Up in the mountains in Sangla valley

22 Jun

Sangla Valley used to be one of Kinnaur's most beautiful and secluded areas. It still is, if you avoid the village of Sangla and continue further into the valley to Rakcham and Chitkul. And, the further you go, the more dramatic the mountains become.

Our plan was to stay in Sangla, but when we arrived, we remained seated in the taxi. Neither of us wanted to leave the car and thus the possibility of leaving. Far away from the promised fairy-tale village, the car had come to a disappointing halt next to a collection of ugly, concrete houses and small shops just after passing a massive hydroelectric plant.

But just then, as we wondered whether to push on to Tabo or retreat to Kalpa, we received a text message. A guesthouse 14 km further into the Sangla Valley had available rooms after all. Situated two blind hairpin bends before Rakcham, the homestay Durga turned out to be one of our best experiences in the Himalayas.

The homey homestay

When you travel, a bed is often just a bed; a place to stay the night and somewhere to keep your backpack as you go out exploring. After five months of travels, the couple of nights we stayed with Mary, a Scottish woman in her sixties, felt however like staying with an auntie. The favourite one.

Already overlooking snow-capped peaks and situated above an apple orchard sloping towards the Baspa river thundering below, the homestay is simply showing off by also being in a traditional wooden Kinnaur-style house with prayer flags fluttering under the beams. Add to that the most attentive and considerate host you could ask for, and you end up staying longer than expected as we did.

Rakcham

Sangla valley is a wildlife sanctuary. Many of the dogs wear steel collars in case they are attacked by a snow leopard (!)

Chitkul

Chitkul is as far as you can go into the valley before the guarded checkpoints ahead of the Tibetan mountains, 54 km away and directly facing the village.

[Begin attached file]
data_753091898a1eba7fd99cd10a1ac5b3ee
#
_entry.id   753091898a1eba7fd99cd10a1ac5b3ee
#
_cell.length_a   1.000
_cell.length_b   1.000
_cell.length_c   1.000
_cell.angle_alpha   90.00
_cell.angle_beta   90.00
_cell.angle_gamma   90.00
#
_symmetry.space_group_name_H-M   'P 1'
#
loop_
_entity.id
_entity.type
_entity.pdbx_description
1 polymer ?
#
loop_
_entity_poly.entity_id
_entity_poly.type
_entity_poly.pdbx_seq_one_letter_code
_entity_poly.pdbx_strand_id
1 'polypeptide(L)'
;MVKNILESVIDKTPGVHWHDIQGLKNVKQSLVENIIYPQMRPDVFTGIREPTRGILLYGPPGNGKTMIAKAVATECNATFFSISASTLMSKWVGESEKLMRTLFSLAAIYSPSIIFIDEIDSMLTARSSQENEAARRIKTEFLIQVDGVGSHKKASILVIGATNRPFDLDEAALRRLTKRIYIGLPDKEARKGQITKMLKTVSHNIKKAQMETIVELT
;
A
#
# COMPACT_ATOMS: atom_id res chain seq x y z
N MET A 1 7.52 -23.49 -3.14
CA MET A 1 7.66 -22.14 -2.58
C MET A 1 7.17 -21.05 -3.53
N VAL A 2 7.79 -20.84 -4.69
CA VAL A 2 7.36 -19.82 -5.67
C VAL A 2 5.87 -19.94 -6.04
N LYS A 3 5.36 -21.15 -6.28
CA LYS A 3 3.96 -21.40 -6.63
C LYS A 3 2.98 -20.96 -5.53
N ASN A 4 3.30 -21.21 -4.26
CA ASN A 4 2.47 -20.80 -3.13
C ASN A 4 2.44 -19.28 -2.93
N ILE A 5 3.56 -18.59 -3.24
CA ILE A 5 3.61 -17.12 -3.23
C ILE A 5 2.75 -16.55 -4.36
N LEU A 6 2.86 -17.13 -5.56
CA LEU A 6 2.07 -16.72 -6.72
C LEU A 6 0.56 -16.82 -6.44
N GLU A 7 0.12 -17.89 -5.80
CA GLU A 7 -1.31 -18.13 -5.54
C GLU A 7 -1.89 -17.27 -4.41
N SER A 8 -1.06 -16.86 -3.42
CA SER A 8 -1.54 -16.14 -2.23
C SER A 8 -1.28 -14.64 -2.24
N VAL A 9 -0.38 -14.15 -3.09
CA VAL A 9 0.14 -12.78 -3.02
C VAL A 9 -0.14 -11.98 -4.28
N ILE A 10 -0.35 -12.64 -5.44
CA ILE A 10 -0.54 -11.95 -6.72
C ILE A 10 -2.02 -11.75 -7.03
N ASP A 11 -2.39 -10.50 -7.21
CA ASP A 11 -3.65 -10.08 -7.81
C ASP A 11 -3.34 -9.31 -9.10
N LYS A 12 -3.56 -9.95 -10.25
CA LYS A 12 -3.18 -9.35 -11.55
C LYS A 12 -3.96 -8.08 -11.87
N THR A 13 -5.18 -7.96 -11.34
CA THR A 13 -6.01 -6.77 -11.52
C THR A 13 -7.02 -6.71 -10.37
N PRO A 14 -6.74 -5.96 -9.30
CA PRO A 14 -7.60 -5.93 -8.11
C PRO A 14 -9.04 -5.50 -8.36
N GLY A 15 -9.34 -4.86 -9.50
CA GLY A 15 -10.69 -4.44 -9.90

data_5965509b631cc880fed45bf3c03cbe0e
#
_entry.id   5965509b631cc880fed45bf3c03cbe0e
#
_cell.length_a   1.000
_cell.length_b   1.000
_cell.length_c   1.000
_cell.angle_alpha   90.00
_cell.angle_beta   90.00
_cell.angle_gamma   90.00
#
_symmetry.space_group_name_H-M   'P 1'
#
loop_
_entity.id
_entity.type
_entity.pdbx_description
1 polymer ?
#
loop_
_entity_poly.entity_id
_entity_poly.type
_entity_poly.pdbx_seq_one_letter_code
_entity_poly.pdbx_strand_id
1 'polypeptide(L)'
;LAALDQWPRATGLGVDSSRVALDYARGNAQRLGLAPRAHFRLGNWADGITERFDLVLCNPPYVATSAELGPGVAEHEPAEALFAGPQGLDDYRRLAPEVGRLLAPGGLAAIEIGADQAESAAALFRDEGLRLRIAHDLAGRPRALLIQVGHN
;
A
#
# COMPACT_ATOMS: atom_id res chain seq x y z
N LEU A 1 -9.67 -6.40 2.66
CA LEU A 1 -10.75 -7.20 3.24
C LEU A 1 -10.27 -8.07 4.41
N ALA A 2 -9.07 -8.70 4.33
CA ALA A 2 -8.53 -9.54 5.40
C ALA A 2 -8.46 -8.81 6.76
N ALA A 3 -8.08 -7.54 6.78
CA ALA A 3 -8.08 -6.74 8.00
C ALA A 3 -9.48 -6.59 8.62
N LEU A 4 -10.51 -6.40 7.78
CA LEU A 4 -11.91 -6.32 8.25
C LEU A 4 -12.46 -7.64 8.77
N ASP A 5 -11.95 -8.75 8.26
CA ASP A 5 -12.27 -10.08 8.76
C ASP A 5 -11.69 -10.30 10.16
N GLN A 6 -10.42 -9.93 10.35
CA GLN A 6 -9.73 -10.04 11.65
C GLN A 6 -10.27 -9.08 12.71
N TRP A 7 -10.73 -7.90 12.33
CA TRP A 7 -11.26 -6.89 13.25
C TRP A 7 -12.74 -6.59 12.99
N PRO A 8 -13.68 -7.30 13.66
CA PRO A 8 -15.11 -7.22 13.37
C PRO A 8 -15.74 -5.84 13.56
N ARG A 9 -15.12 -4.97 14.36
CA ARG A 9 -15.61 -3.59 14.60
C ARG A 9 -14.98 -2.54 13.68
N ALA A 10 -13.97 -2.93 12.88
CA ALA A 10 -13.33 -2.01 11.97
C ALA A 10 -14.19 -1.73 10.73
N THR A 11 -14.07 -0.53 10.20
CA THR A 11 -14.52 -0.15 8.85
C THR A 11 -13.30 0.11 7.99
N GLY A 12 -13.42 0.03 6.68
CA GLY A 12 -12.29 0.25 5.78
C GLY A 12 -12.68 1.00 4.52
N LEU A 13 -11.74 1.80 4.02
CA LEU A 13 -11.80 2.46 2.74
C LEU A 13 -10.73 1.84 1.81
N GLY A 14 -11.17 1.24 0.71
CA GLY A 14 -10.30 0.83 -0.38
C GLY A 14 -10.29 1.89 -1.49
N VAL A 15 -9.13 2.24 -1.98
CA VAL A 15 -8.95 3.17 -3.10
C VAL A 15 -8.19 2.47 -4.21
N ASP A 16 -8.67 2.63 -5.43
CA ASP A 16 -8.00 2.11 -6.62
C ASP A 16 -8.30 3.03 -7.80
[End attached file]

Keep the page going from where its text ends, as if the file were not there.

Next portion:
Up, up in the mountains

One of the main reasons we made a slight detour to the Sangla valley before heading up to Spiti was to go walking in the mountains. Spiti is a barren desert, while Sangla goes by the nickname the valley of flowers.

Although the entire length of the valley offers walking paths, the most rewarding ones start from Chitkul, already at an altitude of 3500 metres. Cross the small and only bridge over the river, turn a sharp left and when the path shoots straight up, that's your kinderegg path to three different treks in one.

1) From the river bank, make your way up through the forest on the narrow, soft path covered in pine needles. Huddled in by tall trees, you won't see much though until you make it to a grassy clearing about 20 breaks to catch your breath later.

2) But then. That's when the climb you have just painstakingly done through the forest starts paying off. Eye-grabbing mountains all around, you will inevitably start doing 360 degree turns to take them all in. By this time, there are flowering rhododendron bushes alongside the path, now cutting across a grassy meadow. Like taken out of The Shire, according to my panting boyfriend.

3) Continue uphill, for about another ten intervals of walking and catching your breath, and you have pushed above the treeline. The path has by now disappeared, and instead you are walking on rocks and around thorny bushes next to the lake that comes from the glacier even higher up. We stopped at 4500 metres when we could have lunch next to patches of snow. That was also the time to bring out the thermos flask with hot tea that auntie Mary had sent with us.

Just to again stress how nice Mary is, here's from the morning after our walk up towards the glacier lakes by Chitkul:

When we got up early for another long walk, we realised we were in the clouds. Heavy rain clouds. The fog kept creeping closer; we could barely see the closest trees of the surrounding apple orchard.

And, that's when aunt Mary put her head out the window, holding two cups of chai tea for us.

“Do you want to come and sit in the kitchen? It's a bit foggy out there. Should we watch that film?”

 

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2 Responses to “Up in the mountains in Sangla valley”

  1. Nicolas 22. Jun, 2013 at 16:29 #

    Hello Kari+fiancé !

    Jolie balade que celle-ci.
    Un petit bonjour de ton ex-dernier-prof de français. Ça fait toujours plaisir de voir où vous en êtes dans votre périple – merci de partager ces petits épisodes ! Un jour, ça sera mon tour !

    • Kari 26. Jun, 2013 at 17:01 #

      Hi Nicolas! I’m lugging around the book “Un pony tres courageux” – still determined to eventually learn French! (But babysteps, though ;-))

      Very happy to hear that you are following us on our travels – thanks for the kind words. And, fingers crossed you head out on yours soon!

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